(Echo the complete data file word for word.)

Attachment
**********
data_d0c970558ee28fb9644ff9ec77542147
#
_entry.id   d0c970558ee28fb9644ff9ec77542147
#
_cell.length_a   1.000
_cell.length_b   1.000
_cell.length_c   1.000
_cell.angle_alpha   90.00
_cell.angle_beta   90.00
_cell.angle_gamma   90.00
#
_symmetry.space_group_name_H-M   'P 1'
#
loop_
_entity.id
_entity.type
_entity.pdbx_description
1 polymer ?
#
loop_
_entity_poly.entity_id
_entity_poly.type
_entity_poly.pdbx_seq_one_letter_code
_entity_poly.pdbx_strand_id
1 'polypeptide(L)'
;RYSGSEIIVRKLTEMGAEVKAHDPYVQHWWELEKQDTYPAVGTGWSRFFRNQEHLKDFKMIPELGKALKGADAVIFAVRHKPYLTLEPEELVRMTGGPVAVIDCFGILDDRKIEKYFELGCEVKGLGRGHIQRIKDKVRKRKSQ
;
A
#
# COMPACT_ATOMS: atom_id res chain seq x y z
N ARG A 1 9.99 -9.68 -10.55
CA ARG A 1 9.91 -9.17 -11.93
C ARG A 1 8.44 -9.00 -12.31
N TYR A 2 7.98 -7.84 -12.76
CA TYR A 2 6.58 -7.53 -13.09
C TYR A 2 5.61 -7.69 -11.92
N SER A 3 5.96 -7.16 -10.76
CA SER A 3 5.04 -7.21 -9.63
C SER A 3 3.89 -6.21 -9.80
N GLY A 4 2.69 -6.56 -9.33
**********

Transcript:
data_d0c970558ee28fb9644ff9ec77542147
#
_entry.id   d0c970558ee28fb9644ff9ec77542147
#
_cell.length_a   1.000
_cell.length_b   1.000
_cell.length_c   1.000
_cell.angle_alpha   90.00
_cell.angle_beta   90.00
_cell.angle_gamma   90.00
#
_symmetry.space_group_name_H-M   'P 1'
#
loop_
_entity.id
_entity.type
_entity.pdbx_description
1 polymer ?
#
loop_
_entity_poly.entity_id
_entity_poly.type
_entity_poly.pdbx_seq_one_letter_code
_entity_poly.pdbx_strand_id
1 'polypeptide(L)'
;RYSGSEIIVRKLTEMGAEVKAHDPYVQHWWELEKQDTYPAVGTGWSRFFRNQEHLKDFKMIPELGKALKGADAVIFAVRHKPYLTLEPEELVRMTGGPVAVIDCFGILDDRKIEKYFELGCEVKGLGRGHIQRIKDKVRKRKSQ
;
A
#
# COMPACT_ATOMS: atom_id res chain seq x y z
N ARG A 1 9.99 -9.68 -10.55
CA ARG A 1 9.91 -9.17 -11.93
C ARG A 1 8.44 -9.00 -12.31
N TYR A 2 7.98 -7.84 -12.76
CA TYR A 2 6.58 -7.53 -13.09
C TYR A 2 5.61 -7.69 -11.92
N SER A 3 5.96 -7.16 -10.76
CA SER A 3 5.04 -7.21 -9.63
C SER A 3 3.89 -6.21 -9.80
N GLY A 4 2.69 -6.56 -9.33